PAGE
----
In an interview for a clinical trial assistant role, employers will want to know about your past experience with EDC systems, your organization and communication skills, as well as your approach to CTA work and dealing with trial team members.
The interview is an opportunity to detail your skills in a way that makes you stand out from the competition.
It’s also a chance to show that you are open to learning if future difficult situations arise, and more.
In this guide, we’ll be sharing with you key clinical trial assistant interview questions that you may get asked during your interview.
We’ve detailed the importance of these questions, as well as example answers to give you inspiration when it comes to making your own answer.
Keep reading as we detail the Q&As of CTA interviews.
Clinical Trial Assistant Interview Questions And Answers
While there are plenty of other questions you may be asked in a clinical trial assistant interview, the following are some commonly asked questions that you should prepare for:
1. Which EDC systems have you worked with and for how long?
Electronic data capture systems are essential in clinical trial assistant jobs, as they increase the efficiency of recording and storing patient data from trials.
You should be able to work with more than one kind of EDC system so that you can adapt to whatever system your trial makes use of.
2. How do you stay organized?
A clinical trial assistant job requires the utmost organization in order to keep the study on track.
Employers want to know that organization is important to you and within your skill range.
Since my time in school, I have put an emphasis on my organizational skills so that I’m always as prepared as possible.
I always make sure to properly collect, label, and keep track of documents so that they don’t get misplaced.
Further, I make use of organizational tools, such as to-do lists, a work bag, file folders, and my Padfolio.
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3. How would you handle a difficult team member?
Other team members involved in a clinical study will have their own responsibilities to manage, just as you will.
When employers ask this question, they want to know that you’re capable of and willing to communicate with team members in order to create a cohesive system that is also efficient.
I find that most team-based difficulties are rooted in a lack of good communication.
So I always try to be assertive and clear when speaking to team members, making sure we are on the same page at all times.
If the difficulties stretched beyond communication, I would assess the situation according to the specific clinical trial handbook and go from there.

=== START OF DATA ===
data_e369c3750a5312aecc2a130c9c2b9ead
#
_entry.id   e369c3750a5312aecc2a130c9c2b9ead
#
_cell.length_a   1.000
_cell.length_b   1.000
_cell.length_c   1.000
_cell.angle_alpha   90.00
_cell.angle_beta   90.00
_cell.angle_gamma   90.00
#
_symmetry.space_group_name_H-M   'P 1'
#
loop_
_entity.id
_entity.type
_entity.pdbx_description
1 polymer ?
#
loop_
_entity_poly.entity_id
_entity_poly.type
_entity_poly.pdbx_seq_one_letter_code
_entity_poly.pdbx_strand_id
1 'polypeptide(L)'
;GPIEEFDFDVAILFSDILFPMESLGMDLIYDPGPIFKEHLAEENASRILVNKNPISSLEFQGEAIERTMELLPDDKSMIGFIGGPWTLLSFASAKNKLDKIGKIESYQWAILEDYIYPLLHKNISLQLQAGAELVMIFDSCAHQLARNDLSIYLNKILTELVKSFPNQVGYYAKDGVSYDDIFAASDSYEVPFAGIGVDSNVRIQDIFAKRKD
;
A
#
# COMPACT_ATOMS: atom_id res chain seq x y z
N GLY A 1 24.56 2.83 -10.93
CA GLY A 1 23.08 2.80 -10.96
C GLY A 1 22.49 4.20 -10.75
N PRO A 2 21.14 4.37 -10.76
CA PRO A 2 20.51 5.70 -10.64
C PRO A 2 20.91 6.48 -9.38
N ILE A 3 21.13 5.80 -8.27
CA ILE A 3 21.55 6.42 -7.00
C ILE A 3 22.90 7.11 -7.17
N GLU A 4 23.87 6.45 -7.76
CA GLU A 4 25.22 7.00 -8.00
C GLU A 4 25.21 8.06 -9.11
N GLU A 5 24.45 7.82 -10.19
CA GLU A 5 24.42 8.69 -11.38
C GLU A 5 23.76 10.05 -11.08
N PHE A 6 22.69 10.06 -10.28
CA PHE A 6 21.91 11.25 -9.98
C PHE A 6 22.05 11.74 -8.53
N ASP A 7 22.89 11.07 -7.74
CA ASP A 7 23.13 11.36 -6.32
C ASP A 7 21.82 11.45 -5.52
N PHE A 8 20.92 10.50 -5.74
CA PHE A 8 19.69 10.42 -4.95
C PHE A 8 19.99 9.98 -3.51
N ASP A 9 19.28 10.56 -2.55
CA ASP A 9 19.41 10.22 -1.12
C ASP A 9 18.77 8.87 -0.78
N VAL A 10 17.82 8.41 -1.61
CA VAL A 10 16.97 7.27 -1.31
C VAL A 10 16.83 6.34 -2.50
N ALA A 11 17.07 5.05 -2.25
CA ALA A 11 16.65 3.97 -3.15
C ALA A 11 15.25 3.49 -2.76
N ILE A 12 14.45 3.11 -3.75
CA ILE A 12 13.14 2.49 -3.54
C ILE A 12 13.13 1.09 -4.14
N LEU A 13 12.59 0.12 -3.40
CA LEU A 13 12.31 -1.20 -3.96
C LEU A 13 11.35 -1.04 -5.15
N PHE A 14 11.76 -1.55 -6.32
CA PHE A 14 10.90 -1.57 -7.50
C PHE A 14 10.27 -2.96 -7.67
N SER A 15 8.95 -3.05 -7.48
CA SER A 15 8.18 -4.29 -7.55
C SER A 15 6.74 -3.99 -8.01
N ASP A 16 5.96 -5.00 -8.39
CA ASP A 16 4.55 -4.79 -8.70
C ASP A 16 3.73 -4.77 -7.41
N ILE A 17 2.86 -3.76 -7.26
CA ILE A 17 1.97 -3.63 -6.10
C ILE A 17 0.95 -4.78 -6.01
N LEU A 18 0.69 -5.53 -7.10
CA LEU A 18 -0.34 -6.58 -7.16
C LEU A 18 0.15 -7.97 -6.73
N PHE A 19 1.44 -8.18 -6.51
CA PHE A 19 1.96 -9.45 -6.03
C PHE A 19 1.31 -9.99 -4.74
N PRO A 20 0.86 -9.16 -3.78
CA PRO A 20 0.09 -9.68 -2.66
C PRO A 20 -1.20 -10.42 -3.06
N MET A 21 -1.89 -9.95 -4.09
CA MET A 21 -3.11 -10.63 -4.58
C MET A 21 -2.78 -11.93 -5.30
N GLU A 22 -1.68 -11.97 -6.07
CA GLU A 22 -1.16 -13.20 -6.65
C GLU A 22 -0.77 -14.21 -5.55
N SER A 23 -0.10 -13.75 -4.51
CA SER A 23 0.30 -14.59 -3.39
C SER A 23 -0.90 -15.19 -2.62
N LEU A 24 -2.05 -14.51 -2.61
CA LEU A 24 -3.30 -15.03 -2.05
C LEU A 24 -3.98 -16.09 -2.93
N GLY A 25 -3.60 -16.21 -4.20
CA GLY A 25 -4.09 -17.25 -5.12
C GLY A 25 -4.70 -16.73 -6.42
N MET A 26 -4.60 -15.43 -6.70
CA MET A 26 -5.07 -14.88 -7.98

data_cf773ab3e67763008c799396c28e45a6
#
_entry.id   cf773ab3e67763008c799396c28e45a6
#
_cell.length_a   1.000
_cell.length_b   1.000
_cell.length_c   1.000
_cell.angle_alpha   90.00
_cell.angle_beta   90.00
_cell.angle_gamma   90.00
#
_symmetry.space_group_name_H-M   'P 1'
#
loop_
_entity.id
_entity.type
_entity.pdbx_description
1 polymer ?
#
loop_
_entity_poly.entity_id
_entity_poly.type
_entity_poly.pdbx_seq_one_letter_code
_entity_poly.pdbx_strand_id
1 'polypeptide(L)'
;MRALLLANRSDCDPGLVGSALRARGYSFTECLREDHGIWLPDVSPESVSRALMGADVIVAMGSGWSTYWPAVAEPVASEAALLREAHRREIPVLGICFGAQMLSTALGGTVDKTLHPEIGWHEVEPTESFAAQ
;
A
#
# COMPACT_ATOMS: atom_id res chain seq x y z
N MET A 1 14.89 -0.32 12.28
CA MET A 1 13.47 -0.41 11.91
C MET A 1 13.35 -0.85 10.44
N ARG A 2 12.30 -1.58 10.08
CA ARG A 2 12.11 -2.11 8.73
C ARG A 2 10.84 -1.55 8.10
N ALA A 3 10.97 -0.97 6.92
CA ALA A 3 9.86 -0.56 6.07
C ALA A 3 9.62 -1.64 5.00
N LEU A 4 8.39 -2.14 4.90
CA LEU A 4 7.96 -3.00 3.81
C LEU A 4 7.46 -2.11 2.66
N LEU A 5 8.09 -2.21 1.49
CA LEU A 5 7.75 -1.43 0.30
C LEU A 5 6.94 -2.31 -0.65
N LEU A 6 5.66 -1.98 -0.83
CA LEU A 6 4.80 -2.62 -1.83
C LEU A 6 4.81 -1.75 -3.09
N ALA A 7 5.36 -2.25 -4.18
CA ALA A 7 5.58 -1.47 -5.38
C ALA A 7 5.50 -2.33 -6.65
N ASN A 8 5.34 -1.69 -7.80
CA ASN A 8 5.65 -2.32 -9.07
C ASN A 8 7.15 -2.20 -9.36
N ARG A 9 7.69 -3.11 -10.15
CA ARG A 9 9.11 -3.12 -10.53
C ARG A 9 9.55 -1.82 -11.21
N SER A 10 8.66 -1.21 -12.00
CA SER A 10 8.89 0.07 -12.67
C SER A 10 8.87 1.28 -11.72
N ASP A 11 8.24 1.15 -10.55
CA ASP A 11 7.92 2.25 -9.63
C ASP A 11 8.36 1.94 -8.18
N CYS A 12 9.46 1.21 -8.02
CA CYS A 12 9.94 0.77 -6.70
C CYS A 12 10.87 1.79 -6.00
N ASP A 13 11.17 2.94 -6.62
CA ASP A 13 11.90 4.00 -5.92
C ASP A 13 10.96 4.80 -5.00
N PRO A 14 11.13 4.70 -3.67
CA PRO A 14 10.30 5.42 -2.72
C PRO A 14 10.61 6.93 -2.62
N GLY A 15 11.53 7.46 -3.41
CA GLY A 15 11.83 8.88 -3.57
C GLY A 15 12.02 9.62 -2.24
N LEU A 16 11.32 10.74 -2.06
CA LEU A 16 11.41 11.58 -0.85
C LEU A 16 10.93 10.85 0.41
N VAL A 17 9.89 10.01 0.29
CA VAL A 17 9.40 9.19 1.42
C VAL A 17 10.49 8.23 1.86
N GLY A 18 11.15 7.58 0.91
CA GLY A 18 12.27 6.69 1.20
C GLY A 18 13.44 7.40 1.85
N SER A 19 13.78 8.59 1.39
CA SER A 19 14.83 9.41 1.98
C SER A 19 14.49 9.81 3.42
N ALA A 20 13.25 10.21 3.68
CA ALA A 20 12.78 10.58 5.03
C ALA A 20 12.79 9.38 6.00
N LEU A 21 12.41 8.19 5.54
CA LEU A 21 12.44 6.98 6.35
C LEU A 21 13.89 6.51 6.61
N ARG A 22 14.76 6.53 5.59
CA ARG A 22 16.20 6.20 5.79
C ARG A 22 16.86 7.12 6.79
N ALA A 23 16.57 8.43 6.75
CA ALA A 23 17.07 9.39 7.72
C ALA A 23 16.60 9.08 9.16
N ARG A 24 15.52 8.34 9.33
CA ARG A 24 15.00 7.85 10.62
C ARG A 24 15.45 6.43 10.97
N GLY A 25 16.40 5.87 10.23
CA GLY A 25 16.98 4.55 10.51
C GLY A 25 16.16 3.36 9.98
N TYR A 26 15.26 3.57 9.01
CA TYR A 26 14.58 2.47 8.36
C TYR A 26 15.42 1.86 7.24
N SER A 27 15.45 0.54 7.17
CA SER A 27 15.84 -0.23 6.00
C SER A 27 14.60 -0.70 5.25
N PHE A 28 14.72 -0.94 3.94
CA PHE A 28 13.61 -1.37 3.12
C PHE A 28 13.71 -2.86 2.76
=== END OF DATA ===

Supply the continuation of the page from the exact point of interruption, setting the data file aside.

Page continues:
4. How would you deal with a difficult principal investigator?
Since the principal investigator will be working closely with you as a clinical trial assistant, it’s important for you to show in your interview that you can cooperate with one.
They will oversee your work in many ways, so being able to deal with stringent demands and other difficulties is important.
In my experience, a difficult principal investigator is merely one who has strict standards for conducting clinical trials in good practice.
Therefore, I keep this in mind when working with them.
I also find that it helps to put good communication at the forefront, asking clarifying questions when necessary, so that the principal investigator and I are always on the same page.
5. Describe a situation where you had to change your approach halfway through.
This interview question seeks to find out about your ability to adapt and react efficiently under pressure.
A firsthand experience will illustrate these abilities in the best way possible.
When working as a CTA in the past, I once had to change my method of document organization halfway through a study.
With the large number of files involved, the task was daunting.
But I first assessed the project carefully, came up with a game plan, and reorganized the files accordingly.
6. What does a CTA job entail, in your opinion?
Your answer to this question reveals how prepared and comfortable you are with the job at stake.
You can use this opportunity to share some of your skills and experience, as well.
From my personal experience working as a CTA, as well as the tasks that are expected of me, I see clinical trial assistant work as a job deeply rooted in attention to detail.
A CTA is responsible for preparing and organizing files, archiving information, and adhering specifically to good clinical practice guidelines for clinical studies.
Additionally, the job requires the ability to communicate and work well within a clinical team.
7. How would you deal with a coworker if you knew they weren’t following protocol?
Employers will use this interview question to find out how committed you are to good clinical practice guidelines within their studies.
They want to know that, when presented with a potentially awkward situation with a coworker, you would value following protocol over anything else.
If I witnessed a coworker who wasn’t following clinical trial protocol, I would address the individual about the breach of the employee handbook first.
I would inform them that I need to share this information with authority figures in the workplace, according to the appropriate handbook rules.
Conclusion: Interview Questions for Clinical Trial Assistants
Hopefully, our guide to common clinical trial assistant interview questions has given you an idea of some of the important topics you should be ready to speak on.
Interviewers want to know about your specific experience and skill sets so that they can decide if you stand out from other applicants.
Whether you’re asked about your experience with EDC systems or how well you work on a team, you should study these Q&As carefully.
Knowing how to respond could make a difference when it comes to a second interview.
Good luck with your upcoming CTA interview!
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